23 November is National Freelancers Day in the UK, when we doff our caps to those brave souls who plough their own furrow in the world of work. Did you know, a colossal 15% of UK workers are already self-employed? If you’re thinking about joining them, here are a few things to think about.
You may have heard attractive things about freelancing – be your own boss, choose when and where you work, take time off when you want, charge top-whack for your services… this can all be yours! When freelancing goes well, it goes really well. If you have skills that are in demand and the motivation to make it work, there’s a good chance you’ll never look back.
So what’s the catch? Well, not everyone is cut out to manage their own time, chase down jobs, deal with pesky admin and tax returns, put up with the peaks and troughs in work (and cashflow), cope with isolation... the trade-off of not having to answer to anyone is that the buck for everything stops with you. And if you’re not prepared to take the rough with the smooth, freelancing could quickly become a stressful and disheartening experience.
As a freelancer, you also forego the basic employment rights that all regular employees enjoy, including sick pay, paid leave, minimum pay, maternity leave, working time rights, health and safety protection and the right to join a union. You will also have to arrange your own pension, and will not have the benefit of a workplace pension scheme to supplement your contribution.
Turning down the perks of being on the payroll to go freelance is not a decision to be taken lightly, but if you think you have the right temperament and enthusiasm, don’t let that put you off. Read our Self-employment section for more on the pros and cons of freelance and advice about how to get started.
Self-employment in the UK has rocketed in recent years. According to TUC analysis, it accounted for 44% of the net rise in employment between 2010 and 2014. You may then be wondering why more and more people are choosing self-employment when going it alone carries enough risk to give anyone pause for thought. Sadly, the truth is that self-employment is not really a choice at all for millions of UK workers. A trend towards increasingly casualised employment with weak rights and low pay is propping up the UK's fragile economic recovery. This means while there are more jobs, fewer and fewer of them are secure or pay a decent wage. The vast majority of self-employed people are more likely to be taxi drivers, carpenters and builders who can’t find the payroll jobs they really want, rather than well-heeled consultants sipping leisurely lattes in posh coffee shops. Average earnings from self-employment in autumn 2014 was £207 a week – less than half that of employees.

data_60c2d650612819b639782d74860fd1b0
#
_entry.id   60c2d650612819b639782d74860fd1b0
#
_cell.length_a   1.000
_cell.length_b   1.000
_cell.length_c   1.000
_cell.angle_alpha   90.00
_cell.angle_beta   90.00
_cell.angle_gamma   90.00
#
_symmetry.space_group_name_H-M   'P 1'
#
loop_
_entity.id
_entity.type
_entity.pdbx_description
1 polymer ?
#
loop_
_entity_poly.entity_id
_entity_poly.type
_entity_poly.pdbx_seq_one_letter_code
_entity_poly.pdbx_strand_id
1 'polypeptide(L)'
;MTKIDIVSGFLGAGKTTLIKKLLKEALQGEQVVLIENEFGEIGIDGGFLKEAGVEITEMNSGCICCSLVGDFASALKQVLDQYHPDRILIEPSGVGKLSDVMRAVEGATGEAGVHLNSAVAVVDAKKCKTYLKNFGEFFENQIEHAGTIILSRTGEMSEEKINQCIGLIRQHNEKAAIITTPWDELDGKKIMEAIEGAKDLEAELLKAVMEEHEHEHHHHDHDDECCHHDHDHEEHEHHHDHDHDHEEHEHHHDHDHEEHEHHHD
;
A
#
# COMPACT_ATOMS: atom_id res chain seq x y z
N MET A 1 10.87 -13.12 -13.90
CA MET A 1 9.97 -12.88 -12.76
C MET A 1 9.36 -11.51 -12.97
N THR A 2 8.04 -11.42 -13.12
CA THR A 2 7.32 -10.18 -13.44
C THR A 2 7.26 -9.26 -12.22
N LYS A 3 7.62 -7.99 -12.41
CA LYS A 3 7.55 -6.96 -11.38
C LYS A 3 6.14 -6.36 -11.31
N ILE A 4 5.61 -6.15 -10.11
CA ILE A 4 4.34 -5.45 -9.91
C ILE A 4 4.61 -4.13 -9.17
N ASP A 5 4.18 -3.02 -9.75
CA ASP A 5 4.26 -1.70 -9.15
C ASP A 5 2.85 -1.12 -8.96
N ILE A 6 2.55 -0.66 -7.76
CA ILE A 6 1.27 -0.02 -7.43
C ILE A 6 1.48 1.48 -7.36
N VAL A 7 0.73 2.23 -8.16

Some unscrupulous employers also deliberately miscategorise their own workers as ‘self-employed’ in order to avoid granting them the basic employment rights they are due as workers or employees If you believe you are falsely self-employed, you may be able to challenge your employer through an employment tribunal (although government legislation has made this extremely difficult). To work out your correct employment status, see definitions of workers, employees and the self-employed.
Whilst you might not have a workplace union branch any more, many unions are specially set up to help freelance workers. If you're in a profession dominated by self-employment, there may be a union that caters specifically to what you need. That could be as a musician trying to get a late invoice paid by a promoter with some help from the Musicians' Union, or a photo-journalist seeking to get a media outlet to respect the copyright on your work with help from the NUJ.
And if you're one of the growing number of involuntary self employed workers, it's worth talking to the sectoral union anyway, such as UCATT for construction workers. They'll be aware of the issues around insecurity in that industry and how workers can deal with it by coming together.